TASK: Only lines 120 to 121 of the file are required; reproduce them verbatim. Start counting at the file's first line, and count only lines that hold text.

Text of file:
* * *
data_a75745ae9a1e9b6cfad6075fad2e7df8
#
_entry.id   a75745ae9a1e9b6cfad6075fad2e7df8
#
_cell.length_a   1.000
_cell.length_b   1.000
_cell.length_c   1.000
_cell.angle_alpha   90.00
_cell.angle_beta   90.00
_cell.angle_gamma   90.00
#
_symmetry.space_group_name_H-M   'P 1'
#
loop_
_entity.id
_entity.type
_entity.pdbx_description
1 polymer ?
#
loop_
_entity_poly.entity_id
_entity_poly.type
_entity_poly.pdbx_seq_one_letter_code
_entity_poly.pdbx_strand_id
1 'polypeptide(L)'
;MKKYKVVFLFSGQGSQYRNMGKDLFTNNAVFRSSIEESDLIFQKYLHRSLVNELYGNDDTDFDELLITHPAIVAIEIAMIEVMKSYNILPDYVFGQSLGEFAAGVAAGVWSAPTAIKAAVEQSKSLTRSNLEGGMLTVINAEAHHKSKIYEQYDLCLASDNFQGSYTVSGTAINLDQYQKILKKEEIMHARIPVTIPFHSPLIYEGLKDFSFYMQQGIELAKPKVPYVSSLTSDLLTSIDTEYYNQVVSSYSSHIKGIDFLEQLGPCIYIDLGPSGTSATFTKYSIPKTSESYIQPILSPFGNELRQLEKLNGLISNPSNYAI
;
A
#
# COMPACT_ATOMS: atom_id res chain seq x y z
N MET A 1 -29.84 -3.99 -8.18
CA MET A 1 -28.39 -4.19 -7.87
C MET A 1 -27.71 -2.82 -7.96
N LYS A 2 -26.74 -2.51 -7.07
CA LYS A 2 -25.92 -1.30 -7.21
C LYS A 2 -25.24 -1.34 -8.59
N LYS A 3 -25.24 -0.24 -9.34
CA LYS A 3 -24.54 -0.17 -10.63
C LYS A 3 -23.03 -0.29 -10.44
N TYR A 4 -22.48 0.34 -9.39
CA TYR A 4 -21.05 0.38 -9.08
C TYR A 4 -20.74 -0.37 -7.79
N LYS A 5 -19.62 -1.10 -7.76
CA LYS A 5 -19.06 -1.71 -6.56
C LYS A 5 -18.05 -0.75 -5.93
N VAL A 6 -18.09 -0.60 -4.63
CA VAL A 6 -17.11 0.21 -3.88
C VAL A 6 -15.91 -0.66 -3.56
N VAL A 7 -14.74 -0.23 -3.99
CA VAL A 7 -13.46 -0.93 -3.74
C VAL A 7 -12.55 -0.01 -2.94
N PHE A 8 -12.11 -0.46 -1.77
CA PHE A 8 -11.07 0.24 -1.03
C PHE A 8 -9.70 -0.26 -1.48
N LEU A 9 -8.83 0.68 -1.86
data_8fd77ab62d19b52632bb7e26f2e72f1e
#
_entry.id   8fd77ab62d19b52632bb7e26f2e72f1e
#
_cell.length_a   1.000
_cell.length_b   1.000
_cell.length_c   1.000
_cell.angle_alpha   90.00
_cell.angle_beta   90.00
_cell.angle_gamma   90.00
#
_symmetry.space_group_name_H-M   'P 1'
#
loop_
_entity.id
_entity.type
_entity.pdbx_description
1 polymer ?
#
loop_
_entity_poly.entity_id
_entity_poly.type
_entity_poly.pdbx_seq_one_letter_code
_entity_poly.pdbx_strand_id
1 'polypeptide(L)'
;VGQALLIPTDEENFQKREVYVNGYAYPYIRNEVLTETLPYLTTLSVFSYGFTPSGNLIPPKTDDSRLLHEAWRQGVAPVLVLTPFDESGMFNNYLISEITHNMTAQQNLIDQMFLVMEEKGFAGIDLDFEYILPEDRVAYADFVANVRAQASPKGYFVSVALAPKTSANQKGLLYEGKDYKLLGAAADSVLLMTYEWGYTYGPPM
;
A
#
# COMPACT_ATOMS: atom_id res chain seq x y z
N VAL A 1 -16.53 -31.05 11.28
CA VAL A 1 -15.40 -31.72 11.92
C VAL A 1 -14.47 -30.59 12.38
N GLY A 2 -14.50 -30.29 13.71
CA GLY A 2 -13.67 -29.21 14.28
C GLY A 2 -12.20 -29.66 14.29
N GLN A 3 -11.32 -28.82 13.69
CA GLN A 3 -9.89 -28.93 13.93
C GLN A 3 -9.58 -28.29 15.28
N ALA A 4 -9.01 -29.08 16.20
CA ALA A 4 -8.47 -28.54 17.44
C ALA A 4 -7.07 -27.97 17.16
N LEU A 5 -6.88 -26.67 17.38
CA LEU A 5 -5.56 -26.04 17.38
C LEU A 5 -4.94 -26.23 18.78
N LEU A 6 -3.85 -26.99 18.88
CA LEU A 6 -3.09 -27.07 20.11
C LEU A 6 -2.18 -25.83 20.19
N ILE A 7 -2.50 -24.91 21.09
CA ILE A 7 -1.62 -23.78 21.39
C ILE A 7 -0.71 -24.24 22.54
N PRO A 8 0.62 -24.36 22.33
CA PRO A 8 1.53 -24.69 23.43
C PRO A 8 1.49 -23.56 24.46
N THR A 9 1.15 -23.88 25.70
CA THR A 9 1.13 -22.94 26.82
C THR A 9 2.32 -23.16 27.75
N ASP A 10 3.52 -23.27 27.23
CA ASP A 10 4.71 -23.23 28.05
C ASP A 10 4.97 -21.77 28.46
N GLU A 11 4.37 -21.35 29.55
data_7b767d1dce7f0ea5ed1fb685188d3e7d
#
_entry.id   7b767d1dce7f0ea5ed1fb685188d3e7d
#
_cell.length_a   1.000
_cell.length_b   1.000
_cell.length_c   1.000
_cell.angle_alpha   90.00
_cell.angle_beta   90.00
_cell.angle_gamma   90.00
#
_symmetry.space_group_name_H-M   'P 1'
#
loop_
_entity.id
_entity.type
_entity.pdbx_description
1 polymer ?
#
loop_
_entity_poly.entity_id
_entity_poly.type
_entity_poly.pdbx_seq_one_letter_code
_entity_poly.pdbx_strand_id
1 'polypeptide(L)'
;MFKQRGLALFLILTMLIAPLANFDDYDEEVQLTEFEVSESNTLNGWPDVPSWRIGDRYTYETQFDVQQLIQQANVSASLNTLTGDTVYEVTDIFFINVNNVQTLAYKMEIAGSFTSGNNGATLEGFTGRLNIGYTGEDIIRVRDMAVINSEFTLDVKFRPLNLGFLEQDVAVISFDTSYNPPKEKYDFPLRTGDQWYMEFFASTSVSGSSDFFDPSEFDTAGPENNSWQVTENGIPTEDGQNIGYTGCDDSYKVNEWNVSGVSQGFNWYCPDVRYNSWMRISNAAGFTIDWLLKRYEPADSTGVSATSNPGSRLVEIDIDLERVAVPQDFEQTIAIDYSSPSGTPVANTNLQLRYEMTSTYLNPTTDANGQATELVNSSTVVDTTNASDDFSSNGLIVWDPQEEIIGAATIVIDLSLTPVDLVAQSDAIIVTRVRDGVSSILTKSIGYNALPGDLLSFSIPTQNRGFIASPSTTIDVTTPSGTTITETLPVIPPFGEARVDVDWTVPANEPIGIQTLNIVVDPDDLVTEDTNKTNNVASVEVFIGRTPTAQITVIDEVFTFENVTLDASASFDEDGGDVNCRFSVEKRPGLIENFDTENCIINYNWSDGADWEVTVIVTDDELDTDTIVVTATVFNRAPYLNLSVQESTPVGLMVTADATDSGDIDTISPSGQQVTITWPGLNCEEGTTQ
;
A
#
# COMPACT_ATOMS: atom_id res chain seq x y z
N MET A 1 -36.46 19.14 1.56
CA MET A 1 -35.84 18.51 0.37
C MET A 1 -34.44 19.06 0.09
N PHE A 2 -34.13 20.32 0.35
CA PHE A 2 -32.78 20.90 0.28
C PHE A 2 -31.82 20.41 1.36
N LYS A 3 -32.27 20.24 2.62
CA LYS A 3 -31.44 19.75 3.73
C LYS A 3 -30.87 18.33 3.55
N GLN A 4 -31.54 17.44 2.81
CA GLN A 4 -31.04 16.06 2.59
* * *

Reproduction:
#
_cell.length_a   1.000